Seiko Kitahara (Former research fellow, Economic and Social Research Institute)
Do Digital Technologies Complement or Substitute for Human Labor?
Digital technologies such as artificial intelligence (AI) have been advancing rapidly and are increasingly being used in practice. However, few empirical studies have examined whether they complement or substitute for human labor. Exceptions are studies which predict the probability that certain jobs will be replaced by automation over the next two decades or so. In this study, using an original online survey of workers in Japan, we conduct difference-in-differences analyses on the effect of the introduction of AI on hours worked, employment, and the nonroutineness of tasks for five occupations that previous studies have identified as being likely to be negatively affected by AI. Our estimation results for workers overall show that the introduction of AI reduced hours worked, increased the nonroutineness of jobs in terms of the repetitiveness of tasks, and required more regular employees, even though it had no significant effect on total employment. Further, the estimation results by occupation differ across occupations. Overall, the results suggest that AI acts as both a complement to and a substitute for human labor.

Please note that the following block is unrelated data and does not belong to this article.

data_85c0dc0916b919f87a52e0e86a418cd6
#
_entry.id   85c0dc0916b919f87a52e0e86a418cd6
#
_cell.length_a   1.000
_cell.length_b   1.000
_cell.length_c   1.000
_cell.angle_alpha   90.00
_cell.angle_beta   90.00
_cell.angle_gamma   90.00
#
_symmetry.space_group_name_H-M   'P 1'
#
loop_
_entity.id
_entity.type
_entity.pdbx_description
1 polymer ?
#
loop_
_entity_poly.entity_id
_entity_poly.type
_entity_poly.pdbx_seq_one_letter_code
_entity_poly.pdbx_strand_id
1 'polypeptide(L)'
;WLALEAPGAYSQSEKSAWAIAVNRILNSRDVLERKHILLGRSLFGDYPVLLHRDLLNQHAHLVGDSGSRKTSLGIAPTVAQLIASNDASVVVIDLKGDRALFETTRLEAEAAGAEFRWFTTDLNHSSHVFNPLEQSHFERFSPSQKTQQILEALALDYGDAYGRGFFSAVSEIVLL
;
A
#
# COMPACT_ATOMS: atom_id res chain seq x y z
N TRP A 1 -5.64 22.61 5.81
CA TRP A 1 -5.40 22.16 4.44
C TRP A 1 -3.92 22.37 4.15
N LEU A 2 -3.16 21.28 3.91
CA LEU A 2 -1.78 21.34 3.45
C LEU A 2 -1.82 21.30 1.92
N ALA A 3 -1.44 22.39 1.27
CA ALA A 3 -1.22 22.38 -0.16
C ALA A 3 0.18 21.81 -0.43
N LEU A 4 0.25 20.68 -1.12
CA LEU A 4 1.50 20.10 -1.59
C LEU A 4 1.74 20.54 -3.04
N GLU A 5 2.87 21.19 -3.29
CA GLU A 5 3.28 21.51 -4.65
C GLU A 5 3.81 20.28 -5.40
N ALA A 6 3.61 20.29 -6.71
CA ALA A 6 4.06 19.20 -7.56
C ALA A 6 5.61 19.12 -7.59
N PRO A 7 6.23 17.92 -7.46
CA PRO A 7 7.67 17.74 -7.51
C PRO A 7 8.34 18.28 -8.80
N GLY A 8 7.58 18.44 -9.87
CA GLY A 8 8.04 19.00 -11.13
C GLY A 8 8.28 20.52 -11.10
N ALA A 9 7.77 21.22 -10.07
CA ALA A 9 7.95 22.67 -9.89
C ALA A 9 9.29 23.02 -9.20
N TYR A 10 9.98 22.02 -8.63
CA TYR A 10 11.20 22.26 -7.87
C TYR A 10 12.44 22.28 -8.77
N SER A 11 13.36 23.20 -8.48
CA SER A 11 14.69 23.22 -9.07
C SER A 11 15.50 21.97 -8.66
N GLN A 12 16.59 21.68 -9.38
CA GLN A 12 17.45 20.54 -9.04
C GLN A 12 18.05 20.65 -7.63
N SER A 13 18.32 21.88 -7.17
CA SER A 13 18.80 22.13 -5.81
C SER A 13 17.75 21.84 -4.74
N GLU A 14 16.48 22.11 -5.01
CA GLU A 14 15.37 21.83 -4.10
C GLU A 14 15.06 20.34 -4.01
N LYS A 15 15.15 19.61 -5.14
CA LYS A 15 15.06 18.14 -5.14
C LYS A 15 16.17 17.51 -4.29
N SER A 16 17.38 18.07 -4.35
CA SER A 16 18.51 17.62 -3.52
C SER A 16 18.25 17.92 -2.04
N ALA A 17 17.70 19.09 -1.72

Seiko Kitahara is a unit chief at Nuclear Liability Division, the Ministry of Education, Culture, Sports, Science and Technology. She has a Master’s Degree in Pharmaceutical Sciences from the University of Tokyo, Japan. Her research interests include the organization and management of innovation, the social implementation of emerging technologies, and the role of the government in the R&D field.